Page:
I had so much time to blog when we were trying to get pregnant; I could write about every color my skin turned after an injection and how I loathed every flagrant pregnant person who dared shop at my grocery store. I thought this would be a great thing to continue doing once we were finally pregnant and even after… ya know. The truth is I do still occasionally have the thought, “The crazy thing that just happened must be blogged about!” But I never ever prioritize it. If there’s a moment to be had, I still, after a full year of moming, go for sleep, eating by myself, or a shower. If I’m somehow well rested, I may even go for exercise. But I have yet to choose blogging. I know I’m blogging right now, but it’s just to say.

Josie turned one at the end of the year. We had a small party to which she was fashionably late (she chose that day to begin napping well). I scoured the city for a bakery that makes desserts without gluten, dairy, sugar, soy, corn, or any other thing to which Josie tested sensitive. She did not carebday1_blog for the cupcakes (nor did many other people); this gave me a small glimpse into the years ahead when I’ll be whining such things as, “I worked so hard to find something you could have and you don’t even want to try it?!” We had the party away from the house because of how poorly her 6-month party went (Josie screaming through the entire thing and needing to be held in another room). We brought her big foam puzzle piece play mats and a bunch of oversize Leggos for the babies to play on/with. I think her favorite part was when we flash mobbed her, which is to say we all got in a big circle and did some of her favorite numbers (hokey-pokey, wheels on the bus, go bananas); she loved it, wearing an expression that said, “You all know my songs? That’s nuts! Sing unto me, my people!”

So long ago in the naive days of before-Josie, I thought that I would be back to doing some kind of work at three months. Ha! At that point we hadn’t even figured out her tongue-tie/eating issue and I still hurt to move for the shredded crotch. Now, here at twelve months, I feel like I’ll go crazy if I don’t find something to do with myself that isn’t Josie related. (BTW, I don’t need suggestions of what to do; the world is my oyster, yadda yadda.) But we’re just starting to get out of the house to try play groups and mommy and me’s and baby shows, etc. I think I’m just trying to find the balance between pushing to get up, dressed and out of the house after each nap (which I mostly do by running on adrenaline) and staying at home where Josie cries to be “walked” around the living room for hours on end. Finding said balance (while being a generally impatient person) and wishing there was something I’d love to do in this world that would allow me to make more money than I would pay in childcare… I will call this my Wish At Year One.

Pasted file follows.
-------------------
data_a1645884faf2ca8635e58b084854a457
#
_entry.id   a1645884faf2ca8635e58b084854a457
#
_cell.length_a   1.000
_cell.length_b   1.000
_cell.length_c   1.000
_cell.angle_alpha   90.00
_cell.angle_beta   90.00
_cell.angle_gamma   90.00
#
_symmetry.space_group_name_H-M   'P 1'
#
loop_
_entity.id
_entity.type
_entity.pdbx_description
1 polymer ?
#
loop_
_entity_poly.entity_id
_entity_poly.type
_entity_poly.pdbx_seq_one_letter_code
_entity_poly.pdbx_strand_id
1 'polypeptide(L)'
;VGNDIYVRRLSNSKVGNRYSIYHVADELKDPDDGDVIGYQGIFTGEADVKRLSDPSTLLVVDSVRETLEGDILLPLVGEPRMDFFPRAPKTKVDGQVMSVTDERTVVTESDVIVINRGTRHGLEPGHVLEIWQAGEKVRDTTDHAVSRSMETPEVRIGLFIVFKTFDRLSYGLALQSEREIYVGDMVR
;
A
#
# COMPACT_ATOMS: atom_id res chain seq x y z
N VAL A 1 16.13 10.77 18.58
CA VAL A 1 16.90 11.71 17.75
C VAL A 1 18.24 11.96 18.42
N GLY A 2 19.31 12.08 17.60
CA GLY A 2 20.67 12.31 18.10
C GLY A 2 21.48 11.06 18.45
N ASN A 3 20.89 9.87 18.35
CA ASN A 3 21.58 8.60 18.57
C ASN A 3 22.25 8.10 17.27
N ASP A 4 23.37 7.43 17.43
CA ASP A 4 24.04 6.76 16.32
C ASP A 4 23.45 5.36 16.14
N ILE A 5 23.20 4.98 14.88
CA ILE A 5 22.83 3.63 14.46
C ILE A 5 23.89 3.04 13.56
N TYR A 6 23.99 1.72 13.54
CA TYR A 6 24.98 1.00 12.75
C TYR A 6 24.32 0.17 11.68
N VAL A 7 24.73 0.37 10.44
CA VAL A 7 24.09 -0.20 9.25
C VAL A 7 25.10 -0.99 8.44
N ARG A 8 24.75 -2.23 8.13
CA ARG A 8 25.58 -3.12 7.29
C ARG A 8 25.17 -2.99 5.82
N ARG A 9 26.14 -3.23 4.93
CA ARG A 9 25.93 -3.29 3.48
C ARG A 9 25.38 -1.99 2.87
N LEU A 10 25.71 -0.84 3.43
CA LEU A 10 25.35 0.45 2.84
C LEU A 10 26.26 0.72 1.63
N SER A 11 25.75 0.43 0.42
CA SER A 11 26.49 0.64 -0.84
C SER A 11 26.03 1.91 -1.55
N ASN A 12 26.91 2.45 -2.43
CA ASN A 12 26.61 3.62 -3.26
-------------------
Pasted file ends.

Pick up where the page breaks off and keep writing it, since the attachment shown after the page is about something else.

An example of pushing out of the house comes from this past Friday. Mama had been sick and coughing all night for days, Josie had the bug for a day but was better, and I had been fighting the throat demon (and the insomnia beast) for the past couple of nights. I heard of a dance party (open to the public) at a co-op nearby where people go with their kids to play whenever for a monthly fee and a simple job. Though I felt like a ball of peanut butter, lint and hair, I got us dressed and over to the party by 10am. I knew I’d probably end up losing the fight to the flu bug for pushing myself, but it was so worth it. Imagine a ballroom full of toddlers and babies and parents—and a DJ. Josie took off scooting (’cause she don’t crawl) all over the wood floors, chasing down balls and hula hoops (usually out of the hands of slightly older kids whose moms told them to give up the toy… I should teach her about sharing, huh?). There were dress-up party clothes to don, but we didn’t venture into that mess. She and I danced to Michael Jackson and some other tunes; I spun her around a few times (even though I could hurl) because she gives the biggest smile every time.

We’re going for it again tomorrow. There’s a concert series put on in Portland with real bands that play just for kids. It’s called YouWho, and tomorrow Blind Pilot is playing a show at a venue two blocks from our house. I have no idea what to expect. Will they play their own music, which I’d imagine would bore children to tears but make the parents cheer? Does the band take the time to learn kids’ songs? All I know is that it was cheap and it’s so close; we can leave and be home in five minutes for any reason. That is what I call an outing!

(Disclaimer: No men were harmed in the making of this blog.)

The Family